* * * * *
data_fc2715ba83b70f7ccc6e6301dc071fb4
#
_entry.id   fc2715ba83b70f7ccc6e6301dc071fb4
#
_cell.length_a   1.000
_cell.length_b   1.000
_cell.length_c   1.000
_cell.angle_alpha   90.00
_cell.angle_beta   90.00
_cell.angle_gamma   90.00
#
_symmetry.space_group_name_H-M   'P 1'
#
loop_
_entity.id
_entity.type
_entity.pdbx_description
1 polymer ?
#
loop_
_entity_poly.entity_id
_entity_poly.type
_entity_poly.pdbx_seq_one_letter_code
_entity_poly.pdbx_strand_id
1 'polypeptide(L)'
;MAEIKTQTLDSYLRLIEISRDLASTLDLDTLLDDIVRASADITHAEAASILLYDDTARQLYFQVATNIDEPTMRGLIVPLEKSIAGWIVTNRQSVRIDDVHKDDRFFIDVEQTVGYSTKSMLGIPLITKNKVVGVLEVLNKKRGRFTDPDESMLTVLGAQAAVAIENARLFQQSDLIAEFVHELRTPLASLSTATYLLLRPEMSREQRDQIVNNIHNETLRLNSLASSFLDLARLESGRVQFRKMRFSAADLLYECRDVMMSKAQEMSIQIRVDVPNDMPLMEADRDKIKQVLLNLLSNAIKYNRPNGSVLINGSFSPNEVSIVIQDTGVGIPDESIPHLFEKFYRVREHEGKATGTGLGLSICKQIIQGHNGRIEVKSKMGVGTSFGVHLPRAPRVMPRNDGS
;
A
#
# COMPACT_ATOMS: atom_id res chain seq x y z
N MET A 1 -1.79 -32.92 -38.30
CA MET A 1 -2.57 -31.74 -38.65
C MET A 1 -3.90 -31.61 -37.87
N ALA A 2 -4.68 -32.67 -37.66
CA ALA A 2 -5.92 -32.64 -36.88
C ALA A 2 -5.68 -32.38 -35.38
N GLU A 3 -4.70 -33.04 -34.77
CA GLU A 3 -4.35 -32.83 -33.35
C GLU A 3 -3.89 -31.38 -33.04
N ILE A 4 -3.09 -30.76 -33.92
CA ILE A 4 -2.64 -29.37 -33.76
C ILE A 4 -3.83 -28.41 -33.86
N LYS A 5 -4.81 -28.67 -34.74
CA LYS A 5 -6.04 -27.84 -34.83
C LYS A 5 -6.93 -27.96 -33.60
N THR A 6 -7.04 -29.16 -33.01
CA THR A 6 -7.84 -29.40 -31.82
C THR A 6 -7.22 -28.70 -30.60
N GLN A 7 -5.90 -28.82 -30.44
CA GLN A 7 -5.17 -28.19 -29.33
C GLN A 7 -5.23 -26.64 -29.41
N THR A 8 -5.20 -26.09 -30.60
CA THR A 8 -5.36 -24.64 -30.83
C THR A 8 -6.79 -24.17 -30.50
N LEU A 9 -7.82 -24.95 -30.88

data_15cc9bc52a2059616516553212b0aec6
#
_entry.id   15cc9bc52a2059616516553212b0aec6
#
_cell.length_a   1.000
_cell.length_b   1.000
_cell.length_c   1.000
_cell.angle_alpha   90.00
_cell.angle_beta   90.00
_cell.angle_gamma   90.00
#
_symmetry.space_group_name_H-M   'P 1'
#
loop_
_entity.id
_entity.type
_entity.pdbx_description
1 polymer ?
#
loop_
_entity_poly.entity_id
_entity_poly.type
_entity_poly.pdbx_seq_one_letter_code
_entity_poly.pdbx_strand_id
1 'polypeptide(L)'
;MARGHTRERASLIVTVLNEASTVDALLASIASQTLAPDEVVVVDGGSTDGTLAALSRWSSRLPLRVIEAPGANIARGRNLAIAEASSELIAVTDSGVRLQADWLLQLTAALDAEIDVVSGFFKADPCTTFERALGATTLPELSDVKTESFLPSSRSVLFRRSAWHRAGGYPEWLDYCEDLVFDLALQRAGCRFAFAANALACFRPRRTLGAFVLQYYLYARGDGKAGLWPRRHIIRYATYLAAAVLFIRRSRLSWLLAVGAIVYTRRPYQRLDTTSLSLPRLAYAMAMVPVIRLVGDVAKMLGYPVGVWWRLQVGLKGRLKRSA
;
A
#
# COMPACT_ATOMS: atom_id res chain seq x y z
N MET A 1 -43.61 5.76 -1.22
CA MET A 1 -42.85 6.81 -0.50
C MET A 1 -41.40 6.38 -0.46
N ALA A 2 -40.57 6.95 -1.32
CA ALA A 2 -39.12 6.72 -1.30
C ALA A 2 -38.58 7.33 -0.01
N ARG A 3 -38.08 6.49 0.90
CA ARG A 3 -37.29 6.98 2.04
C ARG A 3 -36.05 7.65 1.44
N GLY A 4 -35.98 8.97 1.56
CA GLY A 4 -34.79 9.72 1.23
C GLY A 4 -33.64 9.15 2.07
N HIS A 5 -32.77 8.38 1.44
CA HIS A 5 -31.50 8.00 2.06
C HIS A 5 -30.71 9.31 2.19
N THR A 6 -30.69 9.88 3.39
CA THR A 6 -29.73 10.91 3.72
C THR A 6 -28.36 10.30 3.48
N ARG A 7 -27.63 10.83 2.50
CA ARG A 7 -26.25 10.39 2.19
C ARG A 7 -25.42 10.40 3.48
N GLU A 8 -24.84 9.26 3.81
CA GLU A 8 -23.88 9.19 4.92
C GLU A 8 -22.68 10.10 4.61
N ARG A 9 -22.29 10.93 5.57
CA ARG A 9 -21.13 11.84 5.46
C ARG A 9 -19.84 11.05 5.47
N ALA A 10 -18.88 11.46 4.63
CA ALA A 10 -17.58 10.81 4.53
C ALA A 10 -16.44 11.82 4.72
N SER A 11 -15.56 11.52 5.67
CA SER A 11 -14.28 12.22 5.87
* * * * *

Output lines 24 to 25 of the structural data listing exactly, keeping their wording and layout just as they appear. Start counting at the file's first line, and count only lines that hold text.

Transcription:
_entity_poly.pdbx_strand_id
1 'polypeptide(L)'